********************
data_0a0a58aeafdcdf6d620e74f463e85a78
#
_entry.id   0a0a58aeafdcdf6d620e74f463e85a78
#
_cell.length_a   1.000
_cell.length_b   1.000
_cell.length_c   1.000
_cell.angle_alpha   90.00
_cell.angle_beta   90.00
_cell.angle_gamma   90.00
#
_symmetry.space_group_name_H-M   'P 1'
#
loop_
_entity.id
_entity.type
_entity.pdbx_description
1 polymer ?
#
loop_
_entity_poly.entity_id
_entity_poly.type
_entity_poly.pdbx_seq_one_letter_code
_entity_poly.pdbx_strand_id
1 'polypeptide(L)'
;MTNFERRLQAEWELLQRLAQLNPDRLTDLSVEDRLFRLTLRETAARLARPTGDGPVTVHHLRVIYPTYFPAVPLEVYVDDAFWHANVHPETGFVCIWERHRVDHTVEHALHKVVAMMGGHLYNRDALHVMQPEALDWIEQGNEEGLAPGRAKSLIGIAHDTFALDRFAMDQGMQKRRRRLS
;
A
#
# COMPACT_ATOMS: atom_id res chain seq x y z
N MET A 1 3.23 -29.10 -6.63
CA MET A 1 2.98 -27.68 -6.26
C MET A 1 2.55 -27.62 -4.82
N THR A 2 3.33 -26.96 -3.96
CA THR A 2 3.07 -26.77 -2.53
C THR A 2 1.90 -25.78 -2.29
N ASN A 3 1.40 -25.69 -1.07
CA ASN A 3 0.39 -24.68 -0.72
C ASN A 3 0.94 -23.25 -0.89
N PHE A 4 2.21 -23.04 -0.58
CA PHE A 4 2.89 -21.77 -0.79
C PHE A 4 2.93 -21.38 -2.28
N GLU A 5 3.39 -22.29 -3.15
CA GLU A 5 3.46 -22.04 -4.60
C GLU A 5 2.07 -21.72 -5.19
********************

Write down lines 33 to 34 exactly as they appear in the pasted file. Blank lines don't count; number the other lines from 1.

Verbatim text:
C MET A 1 2.55 -27.62 -4.82
N THR A 2 3.33 -26.96 -3.96